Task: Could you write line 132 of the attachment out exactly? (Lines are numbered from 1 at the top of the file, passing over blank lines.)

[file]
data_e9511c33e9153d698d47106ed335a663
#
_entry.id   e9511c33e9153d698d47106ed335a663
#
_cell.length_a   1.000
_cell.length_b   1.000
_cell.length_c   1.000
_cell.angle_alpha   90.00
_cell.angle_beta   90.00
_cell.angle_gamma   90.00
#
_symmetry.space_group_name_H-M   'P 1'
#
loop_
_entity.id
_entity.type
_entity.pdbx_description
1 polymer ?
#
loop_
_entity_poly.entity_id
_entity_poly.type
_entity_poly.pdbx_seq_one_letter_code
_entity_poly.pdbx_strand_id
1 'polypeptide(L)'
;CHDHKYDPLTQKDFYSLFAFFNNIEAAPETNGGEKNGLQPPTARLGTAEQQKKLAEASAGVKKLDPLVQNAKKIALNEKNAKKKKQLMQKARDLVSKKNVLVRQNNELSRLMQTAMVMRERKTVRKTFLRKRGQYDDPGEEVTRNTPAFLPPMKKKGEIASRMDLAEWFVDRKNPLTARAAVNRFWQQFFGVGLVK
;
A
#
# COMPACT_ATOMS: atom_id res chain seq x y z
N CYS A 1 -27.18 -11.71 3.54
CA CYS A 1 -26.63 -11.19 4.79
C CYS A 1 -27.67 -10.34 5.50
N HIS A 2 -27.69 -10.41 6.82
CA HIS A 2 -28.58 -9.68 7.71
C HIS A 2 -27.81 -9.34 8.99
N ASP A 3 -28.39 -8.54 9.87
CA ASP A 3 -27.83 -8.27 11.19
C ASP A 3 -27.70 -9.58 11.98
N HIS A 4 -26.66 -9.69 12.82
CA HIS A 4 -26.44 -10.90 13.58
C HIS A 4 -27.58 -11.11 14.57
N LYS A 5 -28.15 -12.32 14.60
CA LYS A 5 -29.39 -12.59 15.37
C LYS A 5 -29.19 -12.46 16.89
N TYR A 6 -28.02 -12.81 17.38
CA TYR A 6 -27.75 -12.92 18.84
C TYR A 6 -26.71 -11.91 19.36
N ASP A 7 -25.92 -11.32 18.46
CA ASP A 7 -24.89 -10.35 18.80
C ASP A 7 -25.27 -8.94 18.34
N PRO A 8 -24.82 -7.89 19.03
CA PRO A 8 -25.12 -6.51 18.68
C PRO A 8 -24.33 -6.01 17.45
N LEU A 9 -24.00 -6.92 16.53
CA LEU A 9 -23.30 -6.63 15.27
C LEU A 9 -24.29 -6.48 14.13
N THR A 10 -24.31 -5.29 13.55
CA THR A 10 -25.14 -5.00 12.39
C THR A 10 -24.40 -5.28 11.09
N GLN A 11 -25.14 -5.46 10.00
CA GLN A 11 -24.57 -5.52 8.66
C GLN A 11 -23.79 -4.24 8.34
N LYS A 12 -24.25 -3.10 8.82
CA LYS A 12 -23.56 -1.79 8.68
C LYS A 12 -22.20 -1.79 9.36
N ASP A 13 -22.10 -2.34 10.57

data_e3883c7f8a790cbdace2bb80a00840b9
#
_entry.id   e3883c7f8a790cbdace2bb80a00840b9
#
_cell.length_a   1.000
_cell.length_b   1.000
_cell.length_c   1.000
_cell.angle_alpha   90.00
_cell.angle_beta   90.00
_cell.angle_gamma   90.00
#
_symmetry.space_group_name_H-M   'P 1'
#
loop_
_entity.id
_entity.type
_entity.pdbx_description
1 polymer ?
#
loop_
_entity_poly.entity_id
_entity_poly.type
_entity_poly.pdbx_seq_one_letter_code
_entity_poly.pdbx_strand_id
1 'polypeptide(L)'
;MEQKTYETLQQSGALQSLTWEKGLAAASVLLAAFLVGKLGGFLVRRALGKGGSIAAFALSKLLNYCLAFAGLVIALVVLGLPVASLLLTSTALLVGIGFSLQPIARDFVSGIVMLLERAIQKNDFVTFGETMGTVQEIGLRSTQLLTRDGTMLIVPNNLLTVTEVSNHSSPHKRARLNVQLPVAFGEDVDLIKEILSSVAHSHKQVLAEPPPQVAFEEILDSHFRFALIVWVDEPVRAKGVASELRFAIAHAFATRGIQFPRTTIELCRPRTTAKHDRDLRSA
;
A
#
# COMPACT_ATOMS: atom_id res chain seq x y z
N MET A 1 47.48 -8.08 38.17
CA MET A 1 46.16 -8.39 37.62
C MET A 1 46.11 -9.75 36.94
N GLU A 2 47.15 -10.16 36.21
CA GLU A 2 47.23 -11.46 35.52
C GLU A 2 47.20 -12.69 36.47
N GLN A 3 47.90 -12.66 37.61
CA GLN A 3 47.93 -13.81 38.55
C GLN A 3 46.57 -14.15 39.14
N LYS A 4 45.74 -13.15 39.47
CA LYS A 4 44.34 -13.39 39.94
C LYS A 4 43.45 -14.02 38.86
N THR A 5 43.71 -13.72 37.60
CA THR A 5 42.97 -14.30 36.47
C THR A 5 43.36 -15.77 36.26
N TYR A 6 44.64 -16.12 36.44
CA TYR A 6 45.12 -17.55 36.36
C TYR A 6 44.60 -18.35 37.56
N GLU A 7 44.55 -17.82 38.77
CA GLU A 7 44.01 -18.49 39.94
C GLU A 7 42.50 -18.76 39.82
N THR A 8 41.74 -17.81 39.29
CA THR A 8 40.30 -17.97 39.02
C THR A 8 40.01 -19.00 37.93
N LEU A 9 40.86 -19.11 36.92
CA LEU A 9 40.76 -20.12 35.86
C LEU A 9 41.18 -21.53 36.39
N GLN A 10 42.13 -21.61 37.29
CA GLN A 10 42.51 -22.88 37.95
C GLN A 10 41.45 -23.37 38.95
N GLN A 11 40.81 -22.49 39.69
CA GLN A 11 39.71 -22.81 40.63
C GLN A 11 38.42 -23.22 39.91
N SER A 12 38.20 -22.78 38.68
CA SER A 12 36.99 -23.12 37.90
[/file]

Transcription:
CA SER A 12 36.99 -23.12 37.90